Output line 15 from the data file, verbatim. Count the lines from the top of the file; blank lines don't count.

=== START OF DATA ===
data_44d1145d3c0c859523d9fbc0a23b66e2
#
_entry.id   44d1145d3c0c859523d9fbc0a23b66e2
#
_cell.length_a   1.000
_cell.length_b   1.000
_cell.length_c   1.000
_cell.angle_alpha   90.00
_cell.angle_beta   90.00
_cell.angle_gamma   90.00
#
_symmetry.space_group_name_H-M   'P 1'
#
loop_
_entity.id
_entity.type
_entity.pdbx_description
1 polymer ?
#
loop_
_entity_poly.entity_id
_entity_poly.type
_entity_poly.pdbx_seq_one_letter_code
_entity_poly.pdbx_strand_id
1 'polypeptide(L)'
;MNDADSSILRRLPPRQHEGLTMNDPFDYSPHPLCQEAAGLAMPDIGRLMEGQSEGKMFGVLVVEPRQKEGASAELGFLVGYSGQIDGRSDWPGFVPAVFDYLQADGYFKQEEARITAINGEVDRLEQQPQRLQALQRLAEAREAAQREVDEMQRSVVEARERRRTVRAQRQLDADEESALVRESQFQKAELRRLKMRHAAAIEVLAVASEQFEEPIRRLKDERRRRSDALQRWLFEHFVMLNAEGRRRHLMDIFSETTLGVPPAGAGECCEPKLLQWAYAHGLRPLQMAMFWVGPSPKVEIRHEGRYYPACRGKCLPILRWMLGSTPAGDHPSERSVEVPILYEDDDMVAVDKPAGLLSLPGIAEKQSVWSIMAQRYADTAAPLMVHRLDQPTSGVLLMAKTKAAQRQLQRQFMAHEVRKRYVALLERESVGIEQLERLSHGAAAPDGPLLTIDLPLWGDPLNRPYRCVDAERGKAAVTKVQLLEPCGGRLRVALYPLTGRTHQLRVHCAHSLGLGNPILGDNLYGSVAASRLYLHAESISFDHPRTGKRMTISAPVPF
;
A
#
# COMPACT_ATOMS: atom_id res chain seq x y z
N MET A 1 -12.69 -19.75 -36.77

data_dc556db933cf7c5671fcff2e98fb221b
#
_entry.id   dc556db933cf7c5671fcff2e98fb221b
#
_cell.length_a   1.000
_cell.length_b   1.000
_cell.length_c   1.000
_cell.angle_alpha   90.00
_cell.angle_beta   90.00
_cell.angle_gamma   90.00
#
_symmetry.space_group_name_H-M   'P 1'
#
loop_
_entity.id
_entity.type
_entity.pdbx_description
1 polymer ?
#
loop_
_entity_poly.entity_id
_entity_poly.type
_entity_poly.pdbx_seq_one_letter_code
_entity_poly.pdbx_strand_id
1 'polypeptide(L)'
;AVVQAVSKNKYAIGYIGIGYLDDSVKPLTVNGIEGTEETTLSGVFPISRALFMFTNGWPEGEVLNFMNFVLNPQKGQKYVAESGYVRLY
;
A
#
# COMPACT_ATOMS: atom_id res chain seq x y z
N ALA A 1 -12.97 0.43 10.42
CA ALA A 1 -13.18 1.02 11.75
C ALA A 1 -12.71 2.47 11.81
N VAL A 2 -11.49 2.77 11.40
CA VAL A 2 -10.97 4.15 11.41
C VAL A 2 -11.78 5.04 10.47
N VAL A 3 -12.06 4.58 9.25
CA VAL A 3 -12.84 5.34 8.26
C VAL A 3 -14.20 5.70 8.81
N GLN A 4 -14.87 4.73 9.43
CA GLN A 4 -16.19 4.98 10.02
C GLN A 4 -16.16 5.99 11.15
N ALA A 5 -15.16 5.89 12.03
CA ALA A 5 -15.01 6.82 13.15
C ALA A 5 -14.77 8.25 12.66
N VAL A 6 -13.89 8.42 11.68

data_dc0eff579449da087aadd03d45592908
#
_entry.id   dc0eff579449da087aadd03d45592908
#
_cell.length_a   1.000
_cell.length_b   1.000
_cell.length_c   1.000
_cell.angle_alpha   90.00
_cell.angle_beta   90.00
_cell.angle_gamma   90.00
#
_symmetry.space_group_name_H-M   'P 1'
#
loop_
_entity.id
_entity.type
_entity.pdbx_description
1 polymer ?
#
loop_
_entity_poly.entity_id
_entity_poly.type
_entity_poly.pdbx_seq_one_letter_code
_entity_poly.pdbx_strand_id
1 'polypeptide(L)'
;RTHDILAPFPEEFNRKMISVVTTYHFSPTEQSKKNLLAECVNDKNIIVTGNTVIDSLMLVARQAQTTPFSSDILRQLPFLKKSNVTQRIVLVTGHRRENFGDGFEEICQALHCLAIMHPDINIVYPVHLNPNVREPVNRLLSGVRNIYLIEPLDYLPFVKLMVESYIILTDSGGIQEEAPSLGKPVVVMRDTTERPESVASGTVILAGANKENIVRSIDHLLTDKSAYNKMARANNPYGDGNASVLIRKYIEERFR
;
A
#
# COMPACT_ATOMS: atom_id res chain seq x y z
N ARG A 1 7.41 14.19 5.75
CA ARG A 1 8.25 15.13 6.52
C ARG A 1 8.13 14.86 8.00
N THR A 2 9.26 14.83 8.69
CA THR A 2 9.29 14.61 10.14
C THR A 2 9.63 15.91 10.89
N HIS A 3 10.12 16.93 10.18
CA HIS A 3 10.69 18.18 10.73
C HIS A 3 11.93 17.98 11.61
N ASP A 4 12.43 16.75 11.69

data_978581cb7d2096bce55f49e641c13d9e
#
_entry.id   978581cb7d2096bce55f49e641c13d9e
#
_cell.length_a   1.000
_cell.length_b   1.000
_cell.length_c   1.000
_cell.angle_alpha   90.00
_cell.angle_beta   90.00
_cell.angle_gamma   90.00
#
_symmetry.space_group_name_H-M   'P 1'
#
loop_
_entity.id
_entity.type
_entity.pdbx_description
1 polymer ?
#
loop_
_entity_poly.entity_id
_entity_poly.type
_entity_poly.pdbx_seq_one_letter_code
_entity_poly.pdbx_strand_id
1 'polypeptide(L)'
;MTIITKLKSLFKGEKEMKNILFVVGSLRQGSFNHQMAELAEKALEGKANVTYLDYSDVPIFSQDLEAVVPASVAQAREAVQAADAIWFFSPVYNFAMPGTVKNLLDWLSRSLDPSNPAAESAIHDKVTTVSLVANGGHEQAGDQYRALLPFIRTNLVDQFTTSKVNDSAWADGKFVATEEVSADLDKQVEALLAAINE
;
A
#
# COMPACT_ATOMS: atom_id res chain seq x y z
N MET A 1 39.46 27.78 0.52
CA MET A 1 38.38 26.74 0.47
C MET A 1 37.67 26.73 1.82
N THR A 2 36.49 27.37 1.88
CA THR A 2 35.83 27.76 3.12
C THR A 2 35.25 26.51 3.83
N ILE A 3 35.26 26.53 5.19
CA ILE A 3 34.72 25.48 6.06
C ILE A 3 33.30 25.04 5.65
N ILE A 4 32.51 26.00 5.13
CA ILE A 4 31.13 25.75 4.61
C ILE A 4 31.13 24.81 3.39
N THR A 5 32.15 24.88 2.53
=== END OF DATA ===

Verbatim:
_entity.id